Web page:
The report also notes that China became the world’s fifth largest arms supplier between 2012 and 2016, with more than US$20 billion in sales to Indo-Pacific countries. Further, that China sold eight Yuan-class submarines to Pakistan in 2015, sold Unmanned Aerial Vehicles to Middle Eastern and North African countries such as Iraq and Egypt, signed a Memorandum of Understanding with Thailand in March 2018 to collaborate on military equipment and technologies, and in July 2018 announced it would donate a frigate to Sri Lanka’s Navy with the latter stating that it would lease Hambantota Port to China for 99 years.

China conducted naval exercises with Russia in the Baltic Sea in July 2017 and in the Sea of Japan and Sea of Okhotsk in September 2017. China also participated for the first time in Russia’s annual VOSTOK military exercise in Moscow’s Far East during September 2018, contributing 3,200 troops, 600–900 pieces of military equipment and 30 aircraft and helicopters in Russia’s largest military exercise since 1981. These measures reflect China’s desire to protect its increasing interests in areas as varied as the Indian Ocean, the Mediterranean Sea and the Atlantic Ocean.

Xinhua News Agency had 162 foreign bureaux as of 2017 and hopes to have 200 by 2020 as part of efforts to influence foreign media coverage of China. There are now Confucius Institutes at over 500 foreign campuses. China has restricted tourism to countries such as the Philippines and South Korea to express displeasure with the policies of these countries, and has used economic coercion to pressure countries such as the Dominican Republic and El Salvador to drop diplomatic recognition of Taiwan and switch such recognition to China during 2018.

American responses to China have included striving to build a more lethal military force by modernising its nuclear forces and its space and cyberspace capabilities, strengthening alliances and attracting new partners, while also working with these partners to counter Chinese coercion efforts, promoting market economics and good governance and augmenting partner capacity to ensure a peaceful and secure international rules-based order.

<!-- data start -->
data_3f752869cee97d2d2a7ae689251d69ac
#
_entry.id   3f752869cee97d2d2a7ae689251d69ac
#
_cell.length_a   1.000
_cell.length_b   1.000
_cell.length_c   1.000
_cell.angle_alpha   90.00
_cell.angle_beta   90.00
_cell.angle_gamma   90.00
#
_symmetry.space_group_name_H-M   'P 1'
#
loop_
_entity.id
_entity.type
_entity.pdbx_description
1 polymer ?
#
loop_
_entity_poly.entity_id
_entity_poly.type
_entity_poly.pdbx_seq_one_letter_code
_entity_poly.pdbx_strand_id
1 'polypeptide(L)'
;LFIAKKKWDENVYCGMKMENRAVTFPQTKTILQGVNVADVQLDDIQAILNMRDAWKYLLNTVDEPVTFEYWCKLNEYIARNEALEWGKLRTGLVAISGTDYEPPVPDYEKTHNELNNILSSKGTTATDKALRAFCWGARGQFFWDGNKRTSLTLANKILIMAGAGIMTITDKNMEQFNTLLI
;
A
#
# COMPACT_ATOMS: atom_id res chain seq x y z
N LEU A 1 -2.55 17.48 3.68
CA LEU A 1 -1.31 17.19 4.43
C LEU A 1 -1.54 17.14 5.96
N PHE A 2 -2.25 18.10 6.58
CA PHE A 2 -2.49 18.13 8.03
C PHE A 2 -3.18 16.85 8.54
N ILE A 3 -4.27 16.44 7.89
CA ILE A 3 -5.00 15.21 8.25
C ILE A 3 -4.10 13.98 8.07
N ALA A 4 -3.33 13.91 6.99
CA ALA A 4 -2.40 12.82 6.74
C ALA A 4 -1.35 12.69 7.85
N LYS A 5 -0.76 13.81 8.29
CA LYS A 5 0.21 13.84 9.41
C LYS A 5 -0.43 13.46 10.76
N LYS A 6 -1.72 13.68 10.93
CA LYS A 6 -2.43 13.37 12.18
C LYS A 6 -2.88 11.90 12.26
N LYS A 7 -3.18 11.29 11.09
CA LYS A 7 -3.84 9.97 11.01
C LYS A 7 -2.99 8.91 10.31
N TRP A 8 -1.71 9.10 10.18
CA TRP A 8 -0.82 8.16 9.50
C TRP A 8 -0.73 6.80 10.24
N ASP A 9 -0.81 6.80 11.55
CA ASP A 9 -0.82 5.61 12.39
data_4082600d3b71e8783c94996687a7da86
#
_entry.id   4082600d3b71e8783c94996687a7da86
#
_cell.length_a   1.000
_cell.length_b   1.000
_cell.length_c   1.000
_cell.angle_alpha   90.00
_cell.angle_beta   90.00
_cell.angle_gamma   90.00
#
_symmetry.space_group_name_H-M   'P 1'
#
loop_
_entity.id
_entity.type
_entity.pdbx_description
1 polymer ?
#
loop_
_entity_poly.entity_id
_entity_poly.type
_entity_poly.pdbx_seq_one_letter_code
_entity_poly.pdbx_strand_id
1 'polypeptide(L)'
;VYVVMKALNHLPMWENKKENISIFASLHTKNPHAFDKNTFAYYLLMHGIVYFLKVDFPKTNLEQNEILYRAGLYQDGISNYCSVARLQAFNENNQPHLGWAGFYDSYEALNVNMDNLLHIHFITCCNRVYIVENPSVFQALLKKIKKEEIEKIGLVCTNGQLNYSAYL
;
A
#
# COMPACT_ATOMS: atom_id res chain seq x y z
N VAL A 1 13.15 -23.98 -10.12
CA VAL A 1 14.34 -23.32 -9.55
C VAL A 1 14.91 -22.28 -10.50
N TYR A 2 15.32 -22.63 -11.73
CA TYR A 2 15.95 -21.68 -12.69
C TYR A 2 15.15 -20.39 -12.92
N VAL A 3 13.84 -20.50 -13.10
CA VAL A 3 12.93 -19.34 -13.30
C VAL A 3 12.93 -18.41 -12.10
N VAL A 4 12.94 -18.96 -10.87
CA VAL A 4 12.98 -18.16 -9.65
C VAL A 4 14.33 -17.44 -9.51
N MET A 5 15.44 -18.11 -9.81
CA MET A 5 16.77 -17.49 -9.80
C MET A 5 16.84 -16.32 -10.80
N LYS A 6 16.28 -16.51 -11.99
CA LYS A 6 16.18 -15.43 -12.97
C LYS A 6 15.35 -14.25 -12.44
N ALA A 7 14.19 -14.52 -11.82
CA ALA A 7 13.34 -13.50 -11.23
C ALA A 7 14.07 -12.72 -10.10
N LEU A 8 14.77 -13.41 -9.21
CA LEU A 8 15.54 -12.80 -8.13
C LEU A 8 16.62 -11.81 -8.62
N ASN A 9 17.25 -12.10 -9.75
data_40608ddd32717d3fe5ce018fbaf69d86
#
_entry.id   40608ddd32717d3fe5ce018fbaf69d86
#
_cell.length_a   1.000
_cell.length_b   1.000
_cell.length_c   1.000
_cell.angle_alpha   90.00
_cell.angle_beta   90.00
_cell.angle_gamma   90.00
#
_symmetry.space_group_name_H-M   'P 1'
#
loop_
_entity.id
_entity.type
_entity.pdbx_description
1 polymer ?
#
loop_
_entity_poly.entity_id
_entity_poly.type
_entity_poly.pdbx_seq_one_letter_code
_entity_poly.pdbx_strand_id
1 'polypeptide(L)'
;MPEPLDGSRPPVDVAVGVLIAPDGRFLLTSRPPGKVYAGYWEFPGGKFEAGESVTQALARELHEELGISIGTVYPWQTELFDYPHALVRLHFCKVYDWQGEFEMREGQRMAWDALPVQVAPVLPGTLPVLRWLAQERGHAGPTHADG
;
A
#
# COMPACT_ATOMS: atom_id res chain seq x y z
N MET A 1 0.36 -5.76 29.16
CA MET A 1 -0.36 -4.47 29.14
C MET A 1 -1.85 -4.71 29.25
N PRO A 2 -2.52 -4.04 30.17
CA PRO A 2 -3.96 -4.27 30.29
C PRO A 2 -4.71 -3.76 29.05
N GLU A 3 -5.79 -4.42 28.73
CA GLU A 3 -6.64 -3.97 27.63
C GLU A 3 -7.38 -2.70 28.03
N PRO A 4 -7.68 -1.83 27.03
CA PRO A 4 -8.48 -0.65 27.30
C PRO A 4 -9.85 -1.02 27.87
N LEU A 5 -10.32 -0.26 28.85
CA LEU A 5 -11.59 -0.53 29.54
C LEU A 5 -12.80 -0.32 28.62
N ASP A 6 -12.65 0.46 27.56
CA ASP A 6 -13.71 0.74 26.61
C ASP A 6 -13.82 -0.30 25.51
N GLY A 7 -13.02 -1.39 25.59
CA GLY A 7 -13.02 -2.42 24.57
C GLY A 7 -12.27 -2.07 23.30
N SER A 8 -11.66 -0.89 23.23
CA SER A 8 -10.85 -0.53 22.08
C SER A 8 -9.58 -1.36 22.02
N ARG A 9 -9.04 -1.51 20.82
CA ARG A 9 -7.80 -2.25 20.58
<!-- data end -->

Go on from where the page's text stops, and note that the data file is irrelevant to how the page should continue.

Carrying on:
The US continues to fly, sail and operate wherever international law allows and promotes Freedom of Navigation programmes diplomatically, confronting China over market-distorting policies and practices, forced technology practices and cyber intrusions into American commercial networks. Both the executive branch and Congress continue working to update foreign investment and review export control authorities to stay abreast of rapid technological changes and ambitious Chinese technology transfer strategies. Desired outcomes include maintaining communication with America’s competitors while maintaining American competitiveness and protecting the US national security base through robust best practices in concert with allied governments and industry.

Bert Chapman is Government Information, Political Science, and Economics Librarian/Professor of Library Science at Purdue University Libraries. Image Credit: CC by Patrick Rodwell/Flickr.

Comments

  1. America is “strengthening alliances and attracting new partners”? Some long-time partners seem to have a contrary impression since the current administration came to govern there.

    What are the implications? China’s influence is expanding globally. America feels its global dominance threatened and tries to stem the menace (“counter Chinese coercion efforts”) by framing China’s actions as bad (“Chinese intellectual property theft”) and its own actions as good (“ensure a peaceful and secure international rules-based order”). Sorry, that’s shallow propaganda.

    China looks after its interests as does America. Both use whatever means they think they can get away with.

Leave a Reply to Sandra Milch Cancel reply

Your email address will not be published. Required fields are marked *